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Posted by: Randal Mandock -
Nov. 28, 2016 7:45 AM ET USA
To bkmajer3729, I view this forum, among other things, as a place to give voice to the voiceless, those unable to speak for themselves, either because of age, lack of intellectual formation, or of insufficient time to study the faith as it was handed down to us from Christ and the Apostles. When anyone, pope included, violates the bounds of charity, I consider it my duty to call him out on this failure. In the Marine Corps we were trained to defend the weaker; my students are among the weaker.
Posted by: jlw5094538 -
Nov. 27, 2016 1:51 PM ET USA
I wrote to my Bishop, to the Diocese Family Life Director, to the Diocesan DRE, and to my own pastor, sincerely asking exactly what I'm to teach about this as a member of our parish RCIA teaching team. Result: No response from Bp and FLD, short polite note from the DRE, and a long heart-felt discussion with my pastor, bless him. Every one of us should present the "Five Dubia" (or Dr. Joseph Shaw's 19 points), in some form, to our official teachers. Every one of them owe us a YES or a NO. AMDG
Posted by: steve.grist2587 -
Nov. 27, 2016 12:27 PM ET USA
I appreciate your thoughts and agree that whenever our Holy Father offers confusing rhetoric, it is a call to prayer. Prayer not only for our Pontiff, but also for those many souls who are seeking clarity in a fallen world.
Posted by: lak321 -
Nov. 27, 2016 5:12 AM ET USA
Amen! Thank you.
Posted by: bkmajer3729 -
Nov. 25, 2016 8:31 PM ET USA
"...Line in the sand, ...among those condemned, ...revolution..on-going". Really? Is this what Francis is saying? Please re-read Dr. Mirus's piece. Not saying the reaction is wrong - a reaction is a reaction. This concern is about the faithful building up the Kingdom. Yes, there is controversy but there is always controversy. This is not a political debate. Francis's words have made us think and hopefully pray. What heresy has Francis actually committed; doctrine actually changed?
Posted by: spledant7672 -
Nov. 24, 2016 2:35 PM ET USA
A reflective exhortation evidently borne of prayer. Thank you.
Posted by: AgnesDay -
Nov. 23, 2016 12:32 PM ET USA
What St. John Paul and Pope Benedict did was inoculate us against the poison of the 60's and 70's. We know what the truth is, and our job is to live the Truth, which is a far greater witness than angst. I was asked how I felt about Pope Francis, and I told my friend that I expect to outlive him. If not, I won't have a dog in the fight anyway.
Posted by: Randal Mandock -
Nov. 23, 2016 8:23 AM ET USA
"When Pope Francis calls names..." I can tolerate being called names by clergy, other Catholics, and non-Catholics. It comes with the territory of walking into the gunsights of leftists. "Rigid," "lovers of doctrine," "embracers of rules," "psychologically insecure or worse," "black and white;" these kinds of putdowns are intended to change our behavior, to make us "suck it up." I didn't really get emotional about the name calling until he insulted my students. He crossed a line in the sand.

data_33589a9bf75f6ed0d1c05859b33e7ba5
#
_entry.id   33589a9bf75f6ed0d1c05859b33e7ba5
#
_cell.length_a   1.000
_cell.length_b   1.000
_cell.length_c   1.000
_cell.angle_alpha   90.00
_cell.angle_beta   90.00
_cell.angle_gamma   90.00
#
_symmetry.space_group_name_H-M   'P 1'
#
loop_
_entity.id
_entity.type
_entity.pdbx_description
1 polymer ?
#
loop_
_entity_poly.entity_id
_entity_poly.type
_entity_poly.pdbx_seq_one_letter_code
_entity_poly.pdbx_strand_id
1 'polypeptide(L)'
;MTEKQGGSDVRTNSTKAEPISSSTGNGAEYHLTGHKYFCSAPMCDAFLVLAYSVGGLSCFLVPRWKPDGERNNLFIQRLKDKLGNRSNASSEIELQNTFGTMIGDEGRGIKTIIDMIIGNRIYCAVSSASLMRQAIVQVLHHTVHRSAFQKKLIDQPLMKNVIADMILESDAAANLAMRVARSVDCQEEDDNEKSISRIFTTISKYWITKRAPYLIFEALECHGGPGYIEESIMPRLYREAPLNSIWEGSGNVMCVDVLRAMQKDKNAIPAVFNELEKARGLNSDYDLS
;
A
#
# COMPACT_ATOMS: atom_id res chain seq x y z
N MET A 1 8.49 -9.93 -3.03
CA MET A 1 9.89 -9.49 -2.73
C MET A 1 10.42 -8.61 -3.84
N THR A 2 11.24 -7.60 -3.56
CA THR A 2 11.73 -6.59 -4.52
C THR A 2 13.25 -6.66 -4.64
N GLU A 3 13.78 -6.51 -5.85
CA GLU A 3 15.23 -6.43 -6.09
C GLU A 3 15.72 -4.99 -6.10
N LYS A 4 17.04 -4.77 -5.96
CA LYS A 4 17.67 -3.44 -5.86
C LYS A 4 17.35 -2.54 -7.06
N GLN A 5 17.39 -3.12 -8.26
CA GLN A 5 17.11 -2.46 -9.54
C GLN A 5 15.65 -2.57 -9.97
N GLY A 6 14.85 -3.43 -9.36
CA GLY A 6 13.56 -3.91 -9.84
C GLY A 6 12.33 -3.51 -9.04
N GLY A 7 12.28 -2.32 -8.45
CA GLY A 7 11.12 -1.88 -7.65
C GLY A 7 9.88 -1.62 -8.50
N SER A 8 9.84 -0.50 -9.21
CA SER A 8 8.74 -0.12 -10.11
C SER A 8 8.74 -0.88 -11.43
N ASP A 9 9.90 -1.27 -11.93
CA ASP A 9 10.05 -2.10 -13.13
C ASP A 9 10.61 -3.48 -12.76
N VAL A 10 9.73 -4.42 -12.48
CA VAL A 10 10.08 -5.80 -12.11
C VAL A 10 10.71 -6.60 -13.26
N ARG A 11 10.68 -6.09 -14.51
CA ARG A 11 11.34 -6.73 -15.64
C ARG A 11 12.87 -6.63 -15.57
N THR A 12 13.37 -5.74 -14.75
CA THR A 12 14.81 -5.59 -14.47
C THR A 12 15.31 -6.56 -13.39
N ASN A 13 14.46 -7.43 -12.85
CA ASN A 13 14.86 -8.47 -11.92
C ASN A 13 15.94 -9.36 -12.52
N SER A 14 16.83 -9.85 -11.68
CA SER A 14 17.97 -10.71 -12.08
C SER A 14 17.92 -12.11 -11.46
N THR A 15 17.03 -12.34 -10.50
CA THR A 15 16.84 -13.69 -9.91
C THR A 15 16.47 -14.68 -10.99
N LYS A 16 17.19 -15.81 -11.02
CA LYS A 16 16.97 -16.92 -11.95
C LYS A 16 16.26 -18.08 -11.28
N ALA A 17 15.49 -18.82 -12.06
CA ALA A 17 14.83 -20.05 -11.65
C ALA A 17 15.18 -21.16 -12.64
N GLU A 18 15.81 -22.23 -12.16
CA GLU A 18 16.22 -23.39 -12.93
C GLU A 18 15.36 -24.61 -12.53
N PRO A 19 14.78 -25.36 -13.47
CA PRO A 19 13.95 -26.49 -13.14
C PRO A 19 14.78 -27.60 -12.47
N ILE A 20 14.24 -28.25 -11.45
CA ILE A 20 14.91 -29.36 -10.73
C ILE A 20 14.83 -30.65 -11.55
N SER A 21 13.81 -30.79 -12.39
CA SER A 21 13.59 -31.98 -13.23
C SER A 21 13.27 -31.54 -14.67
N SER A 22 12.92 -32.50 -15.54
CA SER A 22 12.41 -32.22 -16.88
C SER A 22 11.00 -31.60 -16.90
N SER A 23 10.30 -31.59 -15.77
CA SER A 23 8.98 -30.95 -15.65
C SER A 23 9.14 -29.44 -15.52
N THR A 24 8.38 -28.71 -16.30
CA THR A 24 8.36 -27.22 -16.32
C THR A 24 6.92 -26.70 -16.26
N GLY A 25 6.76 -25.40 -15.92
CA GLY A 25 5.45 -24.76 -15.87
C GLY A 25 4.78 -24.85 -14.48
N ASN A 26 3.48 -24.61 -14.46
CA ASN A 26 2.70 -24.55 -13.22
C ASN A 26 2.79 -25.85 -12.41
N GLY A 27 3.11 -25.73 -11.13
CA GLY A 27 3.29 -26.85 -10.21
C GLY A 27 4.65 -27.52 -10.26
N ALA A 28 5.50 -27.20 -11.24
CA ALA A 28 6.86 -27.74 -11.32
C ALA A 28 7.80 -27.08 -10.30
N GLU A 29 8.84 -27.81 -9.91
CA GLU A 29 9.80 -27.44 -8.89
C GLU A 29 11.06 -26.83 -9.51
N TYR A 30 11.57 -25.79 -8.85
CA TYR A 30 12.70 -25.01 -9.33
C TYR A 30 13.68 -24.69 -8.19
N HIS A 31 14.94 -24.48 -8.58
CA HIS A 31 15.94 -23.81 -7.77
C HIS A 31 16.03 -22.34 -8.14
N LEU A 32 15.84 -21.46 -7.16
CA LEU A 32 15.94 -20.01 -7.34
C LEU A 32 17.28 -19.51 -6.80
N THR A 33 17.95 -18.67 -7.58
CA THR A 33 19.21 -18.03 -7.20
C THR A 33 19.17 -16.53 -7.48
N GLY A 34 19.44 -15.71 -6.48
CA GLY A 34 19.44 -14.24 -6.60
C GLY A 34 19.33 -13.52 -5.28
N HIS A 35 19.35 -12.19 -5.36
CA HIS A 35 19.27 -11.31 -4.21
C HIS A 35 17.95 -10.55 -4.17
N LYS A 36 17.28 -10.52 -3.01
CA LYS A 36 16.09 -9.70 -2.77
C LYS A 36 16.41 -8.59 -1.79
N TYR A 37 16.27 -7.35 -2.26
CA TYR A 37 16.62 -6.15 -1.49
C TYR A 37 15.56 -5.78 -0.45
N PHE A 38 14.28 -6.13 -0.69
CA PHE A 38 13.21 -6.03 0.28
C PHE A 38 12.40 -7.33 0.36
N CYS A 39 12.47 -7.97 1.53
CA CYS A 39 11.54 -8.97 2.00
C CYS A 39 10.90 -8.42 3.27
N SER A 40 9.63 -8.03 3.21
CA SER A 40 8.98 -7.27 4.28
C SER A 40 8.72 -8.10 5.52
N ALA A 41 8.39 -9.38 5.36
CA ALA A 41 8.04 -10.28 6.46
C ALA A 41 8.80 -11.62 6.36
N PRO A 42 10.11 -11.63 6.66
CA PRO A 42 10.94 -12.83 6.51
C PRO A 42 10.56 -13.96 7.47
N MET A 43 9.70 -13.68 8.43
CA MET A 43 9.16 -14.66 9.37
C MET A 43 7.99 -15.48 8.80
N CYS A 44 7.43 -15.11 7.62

Posted by: koinonia -
Nov. 22, 2016 10:13 PM ET USA
Pope Francis truly believes he is directed by the Holy Spirit to introduce his reforms. The difficulty is that Pope Francis is all-in. He sees no dangers. He shows no reconsideration to date. No matter our personal goodwill and focus, as things stand now, many of us are already among those (to greater or lesser extent) condemned by the pope. What this means for us moving forward is a concern. But for those at the top responding to the "Pope's shortcomings," it is not going well to date.
Posted by: Randal Mandock -
Nov. 22, 2016 9:34 PM ET USA
It's difficult to acknowledge that we may be re-entering the dark ages of the 1970s and 1980s. I remember looking for books on Catholic doctrine when I became a catechist in 1980. When traveling, I would check the Catholic bookstores in every major city to see if could find any. No luck. It was not until I received a flyer from "Catholic Treasures" in 1990 that I was able to find these books. These books, and doctrine in general, were sneered at by priests, "facilitators," DREs, booksellers...
Posted by: grateful1 -
Nov. 22, 2016 8:25 PM ET USA
Wise words. They will be hard to follow, but we have to try. And we have to trust that God will bless the effort.
Posted by: -
Nov. 22, 2016 7:46 PM ET USA
Posted by: rickt26170 -
Nov. 22, 2016 6:55 PM ET USA
I cannot disagree more. Francis will be using every tool to make his "revolution" permanent - or perhaps "ongoing" is a better term. It is hard to bishops to oppose the Pope directly. Thus it's vital for laity to hold Francis accountable for each of his bizarre statements ("proselytism" as an "evil sin" is only the latest and more will come). Francis will not serve forever but we must make clear that there is substantial support for a renewed orthodoxy. Silence will bring another Francis.
Posted by: jalsardl5053 -
Nov. 22, 2016 6:22 PM ET USA
A very perceptive, well written call to turn from the negative (which is all too easily dwelt on as I know) to the positive. The Church has surely seen worse Popes and survived them and it will do so again and again...